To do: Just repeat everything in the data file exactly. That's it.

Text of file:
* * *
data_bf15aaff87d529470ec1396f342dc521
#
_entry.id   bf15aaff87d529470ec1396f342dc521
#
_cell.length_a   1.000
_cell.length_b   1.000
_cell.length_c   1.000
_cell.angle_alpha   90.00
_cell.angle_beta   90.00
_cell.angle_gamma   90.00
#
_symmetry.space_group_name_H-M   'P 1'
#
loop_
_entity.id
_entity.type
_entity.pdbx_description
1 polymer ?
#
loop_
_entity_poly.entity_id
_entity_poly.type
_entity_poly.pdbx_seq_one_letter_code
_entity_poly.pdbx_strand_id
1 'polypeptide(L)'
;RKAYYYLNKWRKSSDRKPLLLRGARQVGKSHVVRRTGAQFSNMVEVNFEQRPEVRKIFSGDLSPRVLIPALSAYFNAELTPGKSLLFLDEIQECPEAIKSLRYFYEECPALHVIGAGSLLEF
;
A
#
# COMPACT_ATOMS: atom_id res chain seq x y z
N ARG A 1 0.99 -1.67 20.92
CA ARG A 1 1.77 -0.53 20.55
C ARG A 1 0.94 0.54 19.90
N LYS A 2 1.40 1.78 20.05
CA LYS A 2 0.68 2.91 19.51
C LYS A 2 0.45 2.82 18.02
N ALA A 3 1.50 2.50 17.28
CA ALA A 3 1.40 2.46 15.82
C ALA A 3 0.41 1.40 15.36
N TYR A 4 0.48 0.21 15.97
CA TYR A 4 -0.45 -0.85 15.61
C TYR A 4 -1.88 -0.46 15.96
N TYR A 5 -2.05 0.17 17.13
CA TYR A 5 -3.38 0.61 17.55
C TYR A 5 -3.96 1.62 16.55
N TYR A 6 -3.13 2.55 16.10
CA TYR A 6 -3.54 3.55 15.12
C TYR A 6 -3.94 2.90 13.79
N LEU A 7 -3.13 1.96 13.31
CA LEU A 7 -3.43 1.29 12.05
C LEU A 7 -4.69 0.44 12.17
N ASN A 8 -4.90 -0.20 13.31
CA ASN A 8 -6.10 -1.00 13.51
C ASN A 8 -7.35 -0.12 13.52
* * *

data_bf15aaff87d529470ec1396f342dc521
#
_entry.id   bf15aaff87d529470ec1396f342dc521
#
_cell.length_a   1.000
_cell.length_b   1.000
_cell.length_c   1.000
_cell.angle_alpha   90.00
_cell.angle_beta   90.00
_cell.angle_gamma   90.00
#
_symmetry.space_group_name_H-M   'P 1'
#
loop_
_entity.id
_entity.type
_entity.pdbx_description
1 polymer ?
#
loop_
_entity_poly.entity_id
_entity_poly.type
_entity_poly.pdbx_seq_one_letter_code
_entity_poly.pdbx_strand_id
1 'polypeptide(L)'
;RKAYYYLNKWRKSSDRKPLLLRGARQVGKSHVVRRTGAQFSNMVEVNFEQRPEVRKIFSGDLSPRVLIPALSAYFNAELTPGKSLLFLDEIQECPEAIKSLRYFYEECPALHVIGAGSLLEF
;
A
#
# COMPACT_ATOMS: atom_id res chain seq x y z
N ARG A 1 0.99 -1.67 20.92
CA ARG A 1 1.77 -0.53 20.55
C ARG A 1 0.94 0.54 19.90
N LYS A 2 1.40 1.78 20.05
CA LYS A 2 0.68 2.91 19.51
C LYS A 2 0.45 2.82 18.02
N ALA A 3 1.50 2.50 17.28
CA ALA A 3 1.40 2.46 15.82
C ALA A 3 0.41 1.40 15.36
N TYR A 4 0.48 0.21 15.97
CA TYR A 4 -0.45 -0.85 15.61
C TYR A 4 -1.88 -0.46 15.96
N TYR A 5 -2.05 0.17 17.13
CA TYR A 5 -3.38 0.61 17.55
C TYR A 5 -3.96 1.62 16.55
N TYR A 6 -3.13 2.55 16.10
CA TYR A 6 -3.54 3.55 15.12
C TYR A 6 -3.94 2.90 13.79
N LEU A 7 -3.13 1.96 13.31
CA LEU A 7 -3.43 1.29 12.05
C LEU A 7 -4.69 0.44 12.17
N ASN A 8 -4.90 -0.20 13.31
CA ASN A 8 -6.10 -1.00 13.51
C ASN A 8 -7.35 -0.12 13.52